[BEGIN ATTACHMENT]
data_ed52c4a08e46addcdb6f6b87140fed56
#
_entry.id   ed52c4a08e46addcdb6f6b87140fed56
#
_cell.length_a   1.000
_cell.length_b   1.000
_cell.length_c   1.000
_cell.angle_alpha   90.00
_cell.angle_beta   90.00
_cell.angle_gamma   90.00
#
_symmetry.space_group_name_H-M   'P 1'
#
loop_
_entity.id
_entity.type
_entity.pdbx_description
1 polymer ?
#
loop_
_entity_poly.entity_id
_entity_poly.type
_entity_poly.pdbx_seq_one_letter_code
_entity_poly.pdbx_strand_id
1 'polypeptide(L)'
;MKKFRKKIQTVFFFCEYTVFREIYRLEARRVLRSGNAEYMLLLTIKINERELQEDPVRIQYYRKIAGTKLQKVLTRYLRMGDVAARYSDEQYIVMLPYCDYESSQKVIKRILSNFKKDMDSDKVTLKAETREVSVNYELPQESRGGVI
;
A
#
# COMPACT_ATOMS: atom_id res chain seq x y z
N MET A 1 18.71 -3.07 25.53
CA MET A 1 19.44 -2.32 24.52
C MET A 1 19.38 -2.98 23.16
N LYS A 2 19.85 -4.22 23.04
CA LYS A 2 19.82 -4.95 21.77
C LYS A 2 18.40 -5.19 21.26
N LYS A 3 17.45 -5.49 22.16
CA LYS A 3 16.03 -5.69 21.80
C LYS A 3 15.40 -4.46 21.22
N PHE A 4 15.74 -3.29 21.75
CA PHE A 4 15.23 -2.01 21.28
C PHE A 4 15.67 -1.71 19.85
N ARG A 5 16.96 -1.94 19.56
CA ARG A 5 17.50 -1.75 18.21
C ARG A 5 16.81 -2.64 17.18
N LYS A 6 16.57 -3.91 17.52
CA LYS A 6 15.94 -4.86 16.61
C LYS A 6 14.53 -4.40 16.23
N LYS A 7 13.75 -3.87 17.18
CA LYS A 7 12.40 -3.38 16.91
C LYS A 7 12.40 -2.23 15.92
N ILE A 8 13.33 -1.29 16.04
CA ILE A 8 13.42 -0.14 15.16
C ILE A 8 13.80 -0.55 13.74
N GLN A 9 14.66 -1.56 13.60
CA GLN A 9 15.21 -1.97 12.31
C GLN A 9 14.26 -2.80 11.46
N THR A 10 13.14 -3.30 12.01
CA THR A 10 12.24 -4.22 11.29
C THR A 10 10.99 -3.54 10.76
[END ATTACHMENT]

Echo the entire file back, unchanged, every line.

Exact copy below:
data_ed52c4a08e46addcdb6f6b87140fed56
#
_entry.id   ed52c4a08e46addcdb6f6b87140fed56
#
_cell.length_a   1.000
_cell.length_b   1.000
_cell.length_c   1.000
_cell.angle_alpha   90.00
_cell.angle_beta   90.00
_cell.angle_gamma   90.00
#
_symmetry.space_group_name_H-M   'P 1'
#
loop_
_entity.id
_entity.type
_entity.pdbx_description
1 polymer ?
#
loop_
_entity_poly.entity_id
_entity_poly.type
_entity_poly.pdbx_seq_one_letter_code
_entity_poly.pdbx_strand_id
1 'polypeptide(L)'
;MKKFRKKIQTVFFFCEYTVFREIYRLEARRVLRSGNAEYMLLLTIKINERELQEDPVRIQYYRKIAGTKLQKVLTRYLRMGDVAARYSDEQYIVMLPYCDYESSQKVIKRILSNFKKDMDSDKVTLKAETREVSVNYELPQESRGGVI
;
A
#
# COMPACT_ATOMS: atom_id res chain seq x y z
N MET A 1 18.71 -3.07 25.53
CA MET A 1 19.44 -2.32 24.52
C MET A 1 19.38 -2.98 23.16
N LYS A 2 19.85 -4.22 23.04
CA LYS A 2 19.82 -4.95 21.77
C LYS A 2 18.40 -5.19 21.26
N LYS A 3 17.45 -5.49 22.16
CA LYS A 3 16.03 -5.69 21.80
C LYS A 3 15.40 -4.46 21.22
N PHE A 4 15.74 -3.29 21.75
CA PHE A 4 15.23 -2.01 21.28
C PHE A 4 15.67 -1.71 19.85
N ARG A 5 16.96 -1.94 19.56
CA ARG A 5 17.50 -1.75 18.21
C ARG A 5 16.81 -2.64 17.18
N LYS A 6 16.57 -3.91 17.52
CA LYS A 6 15.94 -4.86 16.61
C LYS A 6 14.53 -4.40 16.23
N LYS A 7 13.75 -3.87 17.18
CA LYS A 7 12.40 -3.38 16.91
C LYS A 7 12.40 -2.23 15.92
N ILE A 8 13.33 -1.29 16.04
CA ILE A 8 13.42 -0.14 15.16
C ILE A 8 13.80 -0.55 13.74
N GLN A 9 14.66 -1.56 13.60
CA GLN A 9 15.21 -1.97 12.31
C GLN A 9 14.26 -2.80 11.46
N THR A 10 13.14 -3.30 12.01
CA THR A 10 12.24 -4.22 11.29
C THR A 10 10.99 -3.54 10.76